Central Nauli

Do a few sets of uddiyana bandha contractions to warm-up your abdominal area. Follow steps #1-4 above to achieve an uddiyana bandha contraction. Then try to relax the middle of your abdominal muscles while keeping the side abdominal muscles engaged. Sometimes pressing a bit more firmly on your thighs with your hands helps. Don’t be discouraged if it doesn’t come easily.

Right and left nauli

Do central nauli a few times to warm-up your abdominal area. Then obtain uddiyana bandha and relax the left side abdominal muscles while keeping the right side muscles engaged. Sometimes putting more weight in the right side arm and leg helps. Now contract the left side muscles while keeping the right side relaxed. Again, putting more weight in the left side arm and leg can help.


Practice right and left side nauli a few times. Then try to move directly from contractions on one side to contractions on the other side.  After a while, you will find that you can create a rolling motion from one side to the other and back. This is nauli.

Regular nauli practice: Once a regular nauli practice is attained, a typical session involves 500 to 1000 revolutions and requires from 15-25 minutes (depending on your speed), first practicing left to right, and then right to left [2].  The number of revolutions per exhale may vary from just a few to as many as 25 (or possibly more) but the quality of the rotations should never be sacrificed for quantity [4].  The speed of rotations is not important. It can be done either slowly or quickly and the same benefits will be derived.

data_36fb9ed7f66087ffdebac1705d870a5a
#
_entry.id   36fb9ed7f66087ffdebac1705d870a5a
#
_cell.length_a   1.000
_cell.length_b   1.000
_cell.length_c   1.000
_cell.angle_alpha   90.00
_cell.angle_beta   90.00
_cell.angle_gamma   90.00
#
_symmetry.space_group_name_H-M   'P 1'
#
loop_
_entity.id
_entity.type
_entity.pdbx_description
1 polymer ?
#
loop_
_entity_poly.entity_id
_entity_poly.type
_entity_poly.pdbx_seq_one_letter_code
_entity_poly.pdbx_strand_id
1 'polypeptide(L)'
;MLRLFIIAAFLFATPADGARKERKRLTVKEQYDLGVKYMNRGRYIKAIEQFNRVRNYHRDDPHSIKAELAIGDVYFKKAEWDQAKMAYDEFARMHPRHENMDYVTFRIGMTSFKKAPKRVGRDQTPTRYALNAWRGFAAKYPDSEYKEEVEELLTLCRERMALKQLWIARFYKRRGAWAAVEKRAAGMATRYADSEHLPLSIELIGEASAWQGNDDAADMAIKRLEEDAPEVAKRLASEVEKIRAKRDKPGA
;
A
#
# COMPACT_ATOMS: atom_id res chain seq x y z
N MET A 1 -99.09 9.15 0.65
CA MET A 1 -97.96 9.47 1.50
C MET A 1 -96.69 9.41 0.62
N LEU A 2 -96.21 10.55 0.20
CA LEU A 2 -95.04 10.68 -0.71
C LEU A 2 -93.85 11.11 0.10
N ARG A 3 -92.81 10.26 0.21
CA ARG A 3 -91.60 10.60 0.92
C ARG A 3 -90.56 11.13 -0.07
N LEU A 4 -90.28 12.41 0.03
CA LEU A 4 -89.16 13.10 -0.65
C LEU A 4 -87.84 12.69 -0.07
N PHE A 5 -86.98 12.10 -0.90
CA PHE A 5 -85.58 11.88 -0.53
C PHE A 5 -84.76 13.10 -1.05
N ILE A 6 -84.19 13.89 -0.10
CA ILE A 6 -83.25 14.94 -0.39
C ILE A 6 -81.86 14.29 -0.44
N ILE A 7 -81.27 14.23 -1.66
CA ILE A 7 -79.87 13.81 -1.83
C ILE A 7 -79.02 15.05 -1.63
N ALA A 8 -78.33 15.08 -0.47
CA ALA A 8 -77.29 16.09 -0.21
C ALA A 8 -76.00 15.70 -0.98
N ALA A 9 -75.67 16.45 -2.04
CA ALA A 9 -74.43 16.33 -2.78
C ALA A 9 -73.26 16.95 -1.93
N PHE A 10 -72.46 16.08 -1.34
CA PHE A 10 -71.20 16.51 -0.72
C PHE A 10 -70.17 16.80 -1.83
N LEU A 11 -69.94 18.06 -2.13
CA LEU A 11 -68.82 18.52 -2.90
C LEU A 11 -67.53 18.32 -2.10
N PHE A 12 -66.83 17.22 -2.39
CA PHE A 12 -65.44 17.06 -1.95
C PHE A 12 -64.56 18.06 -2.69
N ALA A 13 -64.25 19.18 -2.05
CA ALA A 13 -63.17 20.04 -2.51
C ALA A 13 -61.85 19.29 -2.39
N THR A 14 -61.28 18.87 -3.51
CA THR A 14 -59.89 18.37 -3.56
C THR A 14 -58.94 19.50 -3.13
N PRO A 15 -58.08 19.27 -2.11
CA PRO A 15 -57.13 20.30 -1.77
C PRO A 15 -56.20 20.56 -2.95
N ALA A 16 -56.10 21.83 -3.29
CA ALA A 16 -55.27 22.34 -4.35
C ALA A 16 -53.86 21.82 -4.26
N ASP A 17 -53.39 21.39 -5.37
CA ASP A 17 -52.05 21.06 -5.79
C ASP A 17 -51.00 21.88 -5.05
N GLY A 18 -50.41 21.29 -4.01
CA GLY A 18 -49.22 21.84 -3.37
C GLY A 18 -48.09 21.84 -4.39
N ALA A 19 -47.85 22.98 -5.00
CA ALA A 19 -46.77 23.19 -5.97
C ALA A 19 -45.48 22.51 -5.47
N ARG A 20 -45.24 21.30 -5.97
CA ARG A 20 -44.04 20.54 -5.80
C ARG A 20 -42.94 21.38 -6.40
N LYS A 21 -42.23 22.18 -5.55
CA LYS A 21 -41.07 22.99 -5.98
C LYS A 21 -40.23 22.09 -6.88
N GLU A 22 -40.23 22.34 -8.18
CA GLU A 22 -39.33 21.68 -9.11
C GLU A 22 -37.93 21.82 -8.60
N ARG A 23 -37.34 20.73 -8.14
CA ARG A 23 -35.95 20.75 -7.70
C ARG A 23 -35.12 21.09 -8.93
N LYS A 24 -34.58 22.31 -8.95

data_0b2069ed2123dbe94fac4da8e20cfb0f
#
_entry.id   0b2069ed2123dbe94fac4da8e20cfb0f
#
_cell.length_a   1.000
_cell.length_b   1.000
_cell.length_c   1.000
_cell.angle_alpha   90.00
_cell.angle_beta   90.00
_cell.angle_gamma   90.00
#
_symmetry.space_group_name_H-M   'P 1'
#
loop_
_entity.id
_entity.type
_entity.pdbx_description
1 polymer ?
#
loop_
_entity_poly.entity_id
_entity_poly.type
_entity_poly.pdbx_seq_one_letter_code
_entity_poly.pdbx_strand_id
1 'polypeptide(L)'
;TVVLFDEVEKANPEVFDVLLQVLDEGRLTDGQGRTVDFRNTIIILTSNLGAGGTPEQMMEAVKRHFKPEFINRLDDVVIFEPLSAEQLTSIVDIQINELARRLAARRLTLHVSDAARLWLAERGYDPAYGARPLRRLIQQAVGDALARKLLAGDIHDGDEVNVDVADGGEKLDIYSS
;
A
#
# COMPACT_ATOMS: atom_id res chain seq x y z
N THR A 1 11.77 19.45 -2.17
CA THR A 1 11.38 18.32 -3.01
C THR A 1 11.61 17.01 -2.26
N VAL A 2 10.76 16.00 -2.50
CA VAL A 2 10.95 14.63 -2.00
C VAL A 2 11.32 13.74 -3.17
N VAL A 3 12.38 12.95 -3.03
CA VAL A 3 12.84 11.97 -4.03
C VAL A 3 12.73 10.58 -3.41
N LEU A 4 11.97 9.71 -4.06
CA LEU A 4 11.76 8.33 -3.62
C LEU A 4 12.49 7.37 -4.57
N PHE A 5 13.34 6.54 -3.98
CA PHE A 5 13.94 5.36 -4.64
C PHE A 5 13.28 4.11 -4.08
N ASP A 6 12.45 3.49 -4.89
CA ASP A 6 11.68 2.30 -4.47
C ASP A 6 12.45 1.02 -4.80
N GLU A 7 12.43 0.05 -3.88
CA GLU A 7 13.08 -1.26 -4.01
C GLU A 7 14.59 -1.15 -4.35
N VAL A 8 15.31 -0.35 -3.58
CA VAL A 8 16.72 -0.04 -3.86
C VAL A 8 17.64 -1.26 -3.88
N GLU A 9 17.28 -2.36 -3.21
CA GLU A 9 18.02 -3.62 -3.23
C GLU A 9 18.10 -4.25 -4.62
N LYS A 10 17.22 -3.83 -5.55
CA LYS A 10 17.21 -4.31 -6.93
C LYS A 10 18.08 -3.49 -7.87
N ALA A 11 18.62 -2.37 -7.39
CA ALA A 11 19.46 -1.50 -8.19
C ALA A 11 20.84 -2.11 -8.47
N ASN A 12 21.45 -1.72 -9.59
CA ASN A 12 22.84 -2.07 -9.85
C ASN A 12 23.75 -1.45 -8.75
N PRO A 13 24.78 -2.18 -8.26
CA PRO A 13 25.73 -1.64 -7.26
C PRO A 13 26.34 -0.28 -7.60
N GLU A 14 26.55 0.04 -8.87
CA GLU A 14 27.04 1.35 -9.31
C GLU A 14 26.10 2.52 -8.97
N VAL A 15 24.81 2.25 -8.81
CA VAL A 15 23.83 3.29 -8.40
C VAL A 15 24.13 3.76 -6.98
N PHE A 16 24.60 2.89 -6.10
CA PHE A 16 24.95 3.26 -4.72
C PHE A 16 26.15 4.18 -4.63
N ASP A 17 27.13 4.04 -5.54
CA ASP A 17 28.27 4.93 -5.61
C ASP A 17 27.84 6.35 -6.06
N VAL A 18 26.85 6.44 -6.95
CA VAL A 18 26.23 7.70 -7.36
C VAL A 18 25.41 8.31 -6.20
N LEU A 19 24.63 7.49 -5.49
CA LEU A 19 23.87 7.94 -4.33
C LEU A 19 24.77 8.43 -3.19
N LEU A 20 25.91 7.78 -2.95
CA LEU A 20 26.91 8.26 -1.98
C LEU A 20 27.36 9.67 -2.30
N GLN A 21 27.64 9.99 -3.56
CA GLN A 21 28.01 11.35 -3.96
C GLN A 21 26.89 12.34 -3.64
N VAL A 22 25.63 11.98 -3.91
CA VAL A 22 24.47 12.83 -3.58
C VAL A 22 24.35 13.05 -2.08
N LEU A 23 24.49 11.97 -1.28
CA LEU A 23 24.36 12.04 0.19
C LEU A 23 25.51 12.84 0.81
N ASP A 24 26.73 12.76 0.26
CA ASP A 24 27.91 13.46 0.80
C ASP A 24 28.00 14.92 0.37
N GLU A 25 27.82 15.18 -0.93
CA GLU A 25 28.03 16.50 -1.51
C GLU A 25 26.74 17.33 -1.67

Helpful videos and descriptions.

Yoga teacher Jill Miller has a 15-minute segment about nauli on her Coregeous DVD.

This video shows a good view of the standing posture for nauli. Also, if you just watch the first 30 seconds, it shows the person doing uddiyana bandha (but not the release).

Teacher Adrian Cox demonstrates and discusses nauli in this video.

Teacher Larry Terkel demonstrates and discusses nauli in this video.

The AYP site has a rather long explanation of doing uddiyana and nauli.

The Yoga Age site describes uddiyana and nauli with some pictures.


[1] Iyengar, B.K.S., “Light On Yoga,” Published by Schocken Books, revised edition, 1995. ISBN: 0805210318.  Page 427.
[2] Remete, Shandor. “Shadow Yoga, Chaya Yoga”.  Published by Shadow Yoga, 2006. ISBN: 0977539008. Page 68.
[3] Coulter, David. “Anatomy of Hatha Yoga”. Published by Motilal Banarsidass, 2004. ISBN: 8120819764. Pages 195-206.
[4] Bernard, Theos. “Hatha Yoga”. Publisher: Essence of Health, South Africa, 2001. ISBN: 0958446016. Page 44.